Why We Don't Need To Ape The Vegetarianism Of The West

01/10/2015 11:53 AM IST | Updated 15/07/2016 8:25 AM IST
Ranveer Brar

In this aspirational world, there is always something better than this, somewhere better than here, especially when it comes to lifestyle. I stand witness to a lot of back and forth between traditions and technology, East and West as people try to find the optimum lifestyle formula for themselves.

Today's world, the West in particular, is increasingly influenced by vegetarianism, and with good reason. Veggies and fruits have great benefits for the body, and, as we understand now, even the mind. More than just a dietary preference, vegetarianism is a philosophy driven by the need for balance and compassion in the world. It has been a mainstay of Indian culture for centuries and it is a matter of great pride that we are the pioneers of a trend that is taking over the world and fast.

ranveer brar

Yet, I have noticed a strange sort of feedback loop between us and the West (read "better there than here"). We are very often enamoured by concepts that have the sanction of the West, and we tend to take them at face value. In doing so, we are actually undermining our own traditions and forgetting that we are, in fact, the very inspiration of the concept of vegetarianism. When I see supermarket literature stressing on the importance of tofu and quinoa for vegetarians, I am a little scared that we might be trying to follow a Western template of vegetarianism, instead of what is very innately ours.

There is a plethora of vegetarian ingredients and preparations across India that are both nutritious and tasty. We need to dig into our culinary heritage and give it the respect and recognition it deserves. I also strongly believe that with time we will reach a "meat and vegetable equilibrium" here, and that this equilibrium will come from our own heritage. Whether it's the pork and fiddlehead fern curry of Assam or the mangsho diye bandhakopi (cabbage with meat) from Bengal or unique pairings like karela gosht and shalgam gosht (meat with bitter gourd and turnip respectively) from the Mughlai repertoire, our traditional veggie-meat pairings across the country reflect that we have always been vegetable eaters (majorly) converted into meat consumers. This, I believe, will be the balanced food of times to come. It's heartwarming to see that lot of effort is being made to save these traditional recipes across the country, especially on the electronic media and social media platforms.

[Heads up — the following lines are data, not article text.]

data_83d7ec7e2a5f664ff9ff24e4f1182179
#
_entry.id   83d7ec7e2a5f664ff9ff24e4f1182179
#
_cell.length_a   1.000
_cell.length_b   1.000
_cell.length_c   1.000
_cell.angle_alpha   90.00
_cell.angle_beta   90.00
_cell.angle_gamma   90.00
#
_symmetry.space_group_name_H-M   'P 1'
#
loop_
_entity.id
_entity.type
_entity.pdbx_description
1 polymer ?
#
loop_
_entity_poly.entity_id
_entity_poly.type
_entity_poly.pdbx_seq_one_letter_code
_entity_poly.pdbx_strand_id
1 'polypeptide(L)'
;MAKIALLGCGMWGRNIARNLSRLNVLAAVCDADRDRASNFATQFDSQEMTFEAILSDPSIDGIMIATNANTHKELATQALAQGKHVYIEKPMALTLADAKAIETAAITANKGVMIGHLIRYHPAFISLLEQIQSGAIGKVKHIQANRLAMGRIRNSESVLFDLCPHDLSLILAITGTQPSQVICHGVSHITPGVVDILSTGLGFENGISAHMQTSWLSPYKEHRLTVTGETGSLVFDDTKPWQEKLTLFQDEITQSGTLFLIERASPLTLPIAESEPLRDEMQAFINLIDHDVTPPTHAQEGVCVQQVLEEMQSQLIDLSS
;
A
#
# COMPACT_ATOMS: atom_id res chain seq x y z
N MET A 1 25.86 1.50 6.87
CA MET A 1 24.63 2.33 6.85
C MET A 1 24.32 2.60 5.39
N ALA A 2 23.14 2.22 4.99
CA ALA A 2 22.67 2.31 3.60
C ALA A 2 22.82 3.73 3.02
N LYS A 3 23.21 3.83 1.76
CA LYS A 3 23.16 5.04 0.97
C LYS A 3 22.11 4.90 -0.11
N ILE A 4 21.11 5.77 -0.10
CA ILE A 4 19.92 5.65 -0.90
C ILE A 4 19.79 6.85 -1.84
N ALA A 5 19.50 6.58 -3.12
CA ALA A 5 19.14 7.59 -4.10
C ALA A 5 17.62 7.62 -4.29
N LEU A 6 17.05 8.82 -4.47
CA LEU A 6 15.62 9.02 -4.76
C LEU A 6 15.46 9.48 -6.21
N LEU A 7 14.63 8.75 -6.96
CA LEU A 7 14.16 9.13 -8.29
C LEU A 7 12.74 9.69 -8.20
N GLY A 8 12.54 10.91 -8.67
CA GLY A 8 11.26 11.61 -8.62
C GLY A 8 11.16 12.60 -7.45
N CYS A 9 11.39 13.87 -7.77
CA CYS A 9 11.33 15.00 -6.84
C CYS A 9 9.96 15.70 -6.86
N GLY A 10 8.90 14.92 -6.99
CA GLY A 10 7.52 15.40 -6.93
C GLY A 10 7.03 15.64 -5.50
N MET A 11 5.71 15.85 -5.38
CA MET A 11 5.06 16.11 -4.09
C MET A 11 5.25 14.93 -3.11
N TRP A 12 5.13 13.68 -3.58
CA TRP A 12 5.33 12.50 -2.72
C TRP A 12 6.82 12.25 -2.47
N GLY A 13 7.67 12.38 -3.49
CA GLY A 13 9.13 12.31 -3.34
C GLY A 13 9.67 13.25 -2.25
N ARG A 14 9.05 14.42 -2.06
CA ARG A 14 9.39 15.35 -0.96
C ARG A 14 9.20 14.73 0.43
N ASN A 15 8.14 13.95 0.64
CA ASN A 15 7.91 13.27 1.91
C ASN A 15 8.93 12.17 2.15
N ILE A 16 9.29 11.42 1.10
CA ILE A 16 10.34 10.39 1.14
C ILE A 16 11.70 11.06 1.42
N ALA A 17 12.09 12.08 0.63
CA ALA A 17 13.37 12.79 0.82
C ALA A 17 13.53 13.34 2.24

Here's a humble request to all. On this day when the world is pledging to go vegetarian, Indians should pledge to just go often to our vegetable mandis (yes the loud, bargain-loving spaces we all have a love-hate relationship with) and buy plenty of local and seasonal veggies. Let us ask our moms and grandmoms, neighbours and sabzi waalas (or even the internet) for traditional recipes that they have cooked or seen being cooked. Let's cook them too and then record them. They will be the food of tomorrow... trust me on this one.

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